Originally Featured in Travel Culture Magazine, November 5, 2012

Something seems wrong. It’s dark and the bed is swaying from side to side. I think I may be dreaming, but as my eyes adjust and focus on the silky, pink mosquito net draped over the bed, I remember, I’m in Costa Rica. I soon realize that the gentle rocking is from an early morning earthquake, an occasional occurrence here. The subtle motion stops but already has stirred my wife, Jenn, and a family of howler monkeys outside. The monkeys’ deep bellows echo from the trees and are answered by another group in the distance. Their conversation, loud at first, fades to a soft snore that puts me back to sleep. 

I doze for another hour then finally succumb to the chorus of lively birds and streams of sunlight seeping into our rustic cabin. It’s apparent that nature is in control. Grabbing my camera, I sneak down the ladder from the loft, being careful not to wake Jenn. Our tiny, A-frame bungalow at BluSpirit in Cahuita sits just steps from a rocky beach. As the sun rises in streaks of brilliant orange, I watch a slender fishing boat cut through the turquoise Caribbean Sea; palm trees lean in around me as waves lap the shore.

 

Fishing boat in Cahuita, Costa Rica

 

Beautiful, exotic settings like this can be found in many parts of the world. But it is the people—the Ticos—that make Costa Rica so special.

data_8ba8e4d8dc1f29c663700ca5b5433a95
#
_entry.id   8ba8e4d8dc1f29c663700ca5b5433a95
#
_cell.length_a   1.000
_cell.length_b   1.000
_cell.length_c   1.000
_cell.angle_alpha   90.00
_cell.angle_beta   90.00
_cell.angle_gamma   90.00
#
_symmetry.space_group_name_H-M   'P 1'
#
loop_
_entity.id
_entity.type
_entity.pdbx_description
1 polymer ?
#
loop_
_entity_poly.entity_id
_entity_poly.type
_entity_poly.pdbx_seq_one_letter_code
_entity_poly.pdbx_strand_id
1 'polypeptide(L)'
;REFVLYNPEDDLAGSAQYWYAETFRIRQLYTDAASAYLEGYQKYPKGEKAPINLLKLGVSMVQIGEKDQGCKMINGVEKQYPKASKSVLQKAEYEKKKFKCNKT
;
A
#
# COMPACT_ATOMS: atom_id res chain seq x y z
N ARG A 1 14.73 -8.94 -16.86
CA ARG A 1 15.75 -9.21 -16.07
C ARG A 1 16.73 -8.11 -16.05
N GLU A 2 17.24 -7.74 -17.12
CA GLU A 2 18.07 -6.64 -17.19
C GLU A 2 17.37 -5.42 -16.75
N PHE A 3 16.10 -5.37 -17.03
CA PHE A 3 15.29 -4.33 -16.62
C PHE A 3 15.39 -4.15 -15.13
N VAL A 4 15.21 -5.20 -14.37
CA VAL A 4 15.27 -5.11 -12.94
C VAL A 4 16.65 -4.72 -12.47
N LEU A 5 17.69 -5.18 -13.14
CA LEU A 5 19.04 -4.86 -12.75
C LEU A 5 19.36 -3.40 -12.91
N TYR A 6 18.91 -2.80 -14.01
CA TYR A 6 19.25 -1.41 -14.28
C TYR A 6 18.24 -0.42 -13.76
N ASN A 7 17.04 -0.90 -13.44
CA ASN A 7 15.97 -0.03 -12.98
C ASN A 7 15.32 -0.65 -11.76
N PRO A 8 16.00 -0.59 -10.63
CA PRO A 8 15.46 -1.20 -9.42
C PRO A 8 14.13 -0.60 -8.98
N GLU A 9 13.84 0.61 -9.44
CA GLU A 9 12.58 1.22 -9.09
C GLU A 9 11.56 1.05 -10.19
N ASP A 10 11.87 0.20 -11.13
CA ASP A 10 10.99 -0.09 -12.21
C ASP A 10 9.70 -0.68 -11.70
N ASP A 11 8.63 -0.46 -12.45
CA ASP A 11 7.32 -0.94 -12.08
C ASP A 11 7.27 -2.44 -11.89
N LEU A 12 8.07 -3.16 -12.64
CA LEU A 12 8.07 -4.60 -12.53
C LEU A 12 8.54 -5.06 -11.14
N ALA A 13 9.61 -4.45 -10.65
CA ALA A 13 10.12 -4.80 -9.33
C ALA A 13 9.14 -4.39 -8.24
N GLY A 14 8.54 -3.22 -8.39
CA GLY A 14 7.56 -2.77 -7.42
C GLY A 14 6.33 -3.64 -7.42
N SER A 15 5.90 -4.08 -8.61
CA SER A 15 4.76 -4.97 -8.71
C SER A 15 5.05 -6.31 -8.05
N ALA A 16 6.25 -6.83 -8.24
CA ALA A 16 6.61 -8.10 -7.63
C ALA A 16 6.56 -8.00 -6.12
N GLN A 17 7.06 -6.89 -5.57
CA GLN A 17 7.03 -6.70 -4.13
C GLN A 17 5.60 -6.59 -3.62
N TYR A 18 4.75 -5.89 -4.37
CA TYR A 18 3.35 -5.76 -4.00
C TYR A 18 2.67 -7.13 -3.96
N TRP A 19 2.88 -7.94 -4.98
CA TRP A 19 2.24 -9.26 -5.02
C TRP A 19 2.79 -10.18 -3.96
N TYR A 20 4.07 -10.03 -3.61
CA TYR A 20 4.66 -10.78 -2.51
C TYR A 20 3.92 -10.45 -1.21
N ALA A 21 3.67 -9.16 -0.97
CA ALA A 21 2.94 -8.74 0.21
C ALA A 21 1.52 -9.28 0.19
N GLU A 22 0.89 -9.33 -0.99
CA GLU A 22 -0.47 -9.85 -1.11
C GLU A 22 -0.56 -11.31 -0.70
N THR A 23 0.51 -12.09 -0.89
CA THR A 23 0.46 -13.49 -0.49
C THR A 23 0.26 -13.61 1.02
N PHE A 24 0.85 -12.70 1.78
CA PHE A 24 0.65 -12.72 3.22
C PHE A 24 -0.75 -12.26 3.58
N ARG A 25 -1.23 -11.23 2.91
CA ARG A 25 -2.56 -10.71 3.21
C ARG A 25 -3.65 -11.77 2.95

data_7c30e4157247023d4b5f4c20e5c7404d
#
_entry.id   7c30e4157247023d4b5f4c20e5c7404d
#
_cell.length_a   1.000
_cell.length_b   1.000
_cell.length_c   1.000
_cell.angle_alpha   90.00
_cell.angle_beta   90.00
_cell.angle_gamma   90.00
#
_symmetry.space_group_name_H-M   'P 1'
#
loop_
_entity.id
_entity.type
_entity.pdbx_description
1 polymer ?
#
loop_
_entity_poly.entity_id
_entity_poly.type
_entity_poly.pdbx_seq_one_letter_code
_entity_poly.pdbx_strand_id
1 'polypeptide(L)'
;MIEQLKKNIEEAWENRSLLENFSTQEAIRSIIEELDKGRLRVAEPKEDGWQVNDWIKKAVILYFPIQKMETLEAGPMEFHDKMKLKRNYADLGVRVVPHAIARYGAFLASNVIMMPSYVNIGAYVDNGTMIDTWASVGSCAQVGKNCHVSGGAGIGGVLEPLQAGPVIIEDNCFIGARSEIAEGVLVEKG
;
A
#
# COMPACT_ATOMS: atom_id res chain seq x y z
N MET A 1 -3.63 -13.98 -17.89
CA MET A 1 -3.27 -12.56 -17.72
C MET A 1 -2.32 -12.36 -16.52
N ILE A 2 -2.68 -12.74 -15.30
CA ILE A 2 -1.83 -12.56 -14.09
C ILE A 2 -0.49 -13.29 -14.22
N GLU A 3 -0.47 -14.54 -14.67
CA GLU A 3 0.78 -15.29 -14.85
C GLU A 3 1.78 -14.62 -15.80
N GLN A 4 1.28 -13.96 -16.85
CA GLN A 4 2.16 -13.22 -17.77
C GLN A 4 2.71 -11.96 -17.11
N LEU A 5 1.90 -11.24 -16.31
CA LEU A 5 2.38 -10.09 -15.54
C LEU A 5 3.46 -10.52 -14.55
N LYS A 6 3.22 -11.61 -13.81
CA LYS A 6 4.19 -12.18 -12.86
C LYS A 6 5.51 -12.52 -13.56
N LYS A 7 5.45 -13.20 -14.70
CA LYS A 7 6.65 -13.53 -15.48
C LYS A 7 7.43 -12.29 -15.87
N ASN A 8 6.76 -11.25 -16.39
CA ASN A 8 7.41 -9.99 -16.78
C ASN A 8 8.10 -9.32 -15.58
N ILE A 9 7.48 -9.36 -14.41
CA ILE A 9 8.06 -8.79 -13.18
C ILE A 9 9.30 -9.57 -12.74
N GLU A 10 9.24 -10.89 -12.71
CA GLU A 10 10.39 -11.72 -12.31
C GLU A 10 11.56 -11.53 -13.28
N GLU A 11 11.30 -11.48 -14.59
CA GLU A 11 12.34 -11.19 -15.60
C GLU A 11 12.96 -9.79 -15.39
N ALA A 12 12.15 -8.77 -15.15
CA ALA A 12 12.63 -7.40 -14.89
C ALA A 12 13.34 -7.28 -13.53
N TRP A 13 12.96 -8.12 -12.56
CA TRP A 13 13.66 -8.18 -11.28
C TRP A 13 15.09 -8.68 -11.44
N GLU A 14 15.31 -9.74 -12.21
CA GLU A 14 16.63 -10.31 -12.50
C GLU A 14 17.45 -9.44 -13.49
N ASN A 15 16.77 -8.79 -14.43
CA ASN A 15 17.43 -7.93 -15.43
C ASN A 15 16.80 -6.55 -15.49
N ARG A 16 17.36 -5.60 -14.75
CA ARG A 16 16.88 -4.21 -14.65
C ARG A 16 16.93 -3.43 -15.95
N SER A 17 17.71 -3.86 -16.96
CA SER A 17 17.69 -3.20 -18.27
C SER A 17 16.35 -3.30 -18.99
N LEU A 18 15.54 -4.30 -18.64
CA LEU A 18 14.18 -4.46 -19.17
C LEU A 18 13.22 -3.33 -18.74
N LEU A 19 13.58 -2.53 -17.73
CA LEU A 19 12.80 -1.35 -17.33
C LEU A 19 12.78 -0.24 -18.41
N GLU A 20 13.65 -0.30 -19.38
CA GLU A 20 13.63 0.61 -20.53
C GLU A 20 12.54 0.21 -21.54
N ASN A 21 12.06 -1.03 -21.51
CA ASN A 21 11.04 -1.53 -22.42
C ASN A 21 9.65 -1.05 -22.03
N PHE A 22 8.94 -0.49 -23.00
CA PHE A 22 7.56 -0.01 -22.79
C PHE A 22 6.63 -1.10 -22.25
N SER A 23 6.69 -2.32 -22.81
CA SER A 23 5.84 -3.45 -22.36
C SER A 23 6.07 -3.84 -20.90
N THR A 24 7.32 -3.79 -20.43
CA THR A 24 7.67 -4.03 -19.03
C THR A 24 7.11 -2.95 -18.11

As we stroll through town along a dusty dirt road, we pass the friendly faces of locals, expats, and like-minded tourists. Everyone seems to be happy, and it’s contagious. I ask a man on the corner, his bicycle leaning against a barbed-wire fence, where we can get a good breakfast. The man has the distinct look of someone from Costa Rica’s Caribbean coast, with his dark skin and dreadlocks poking out from a stylish cap. His loosely buttoned shirt flutters in the breeze against his dusty jeans.

Thinking for a moment, the man says, “Café del Parquecito.”

Dreadlocks aren’t common in other parts of Costa Rica, but they have a strong presence here. Afro-Caribbean decedents from islands like Jamaica and Barbados make up much of the population along the Caribbean coast. In the late 1800s, families were brought to this region to work on banana plantations and to build a railroad connecting the Caribbean ports to the Central Valley. Many of those families eventually purchased their own land, living alongside the already-present Spanish and indigenous decedents. The result is an eclectic culture with a laid-back island vibe that is totally unique to this part of the country.

“El café está muy rico,” the man adds with a nod, directing us up a side street.

At the tin-roofed, open-air restaurant, we sit down at a wooden table. A middle aged Tica presents us with menus. Unlike the man, she lacks a Rastafarian style and instead has the look of most Ticas across the country. Her soft, brown skin has a hint of makeup, and her dark hair is pulled tightly back into a high ponytail. Although short, she stands tall. She has the pride of her family’s restaurant written on her face.

“Buenos días,” she says pleasantly. 

We exchange good mornings and order a traditional Costa Rican breakfast of gallo pinto (black beans and rice with eggs) along with two cups of coffee. In the back, an old man whistles while he pours the cups. As he approaches our table, his arms quiver from the weight of the mugs and he walks with tired legs. Without spilling a drop, he gently sets down the coffee, and pauses. His determined, wrinkly face abruptly gives way to a broad smile. Shuffling back to the kitchen, his spirited whistle returns. Without a word we feel welcome.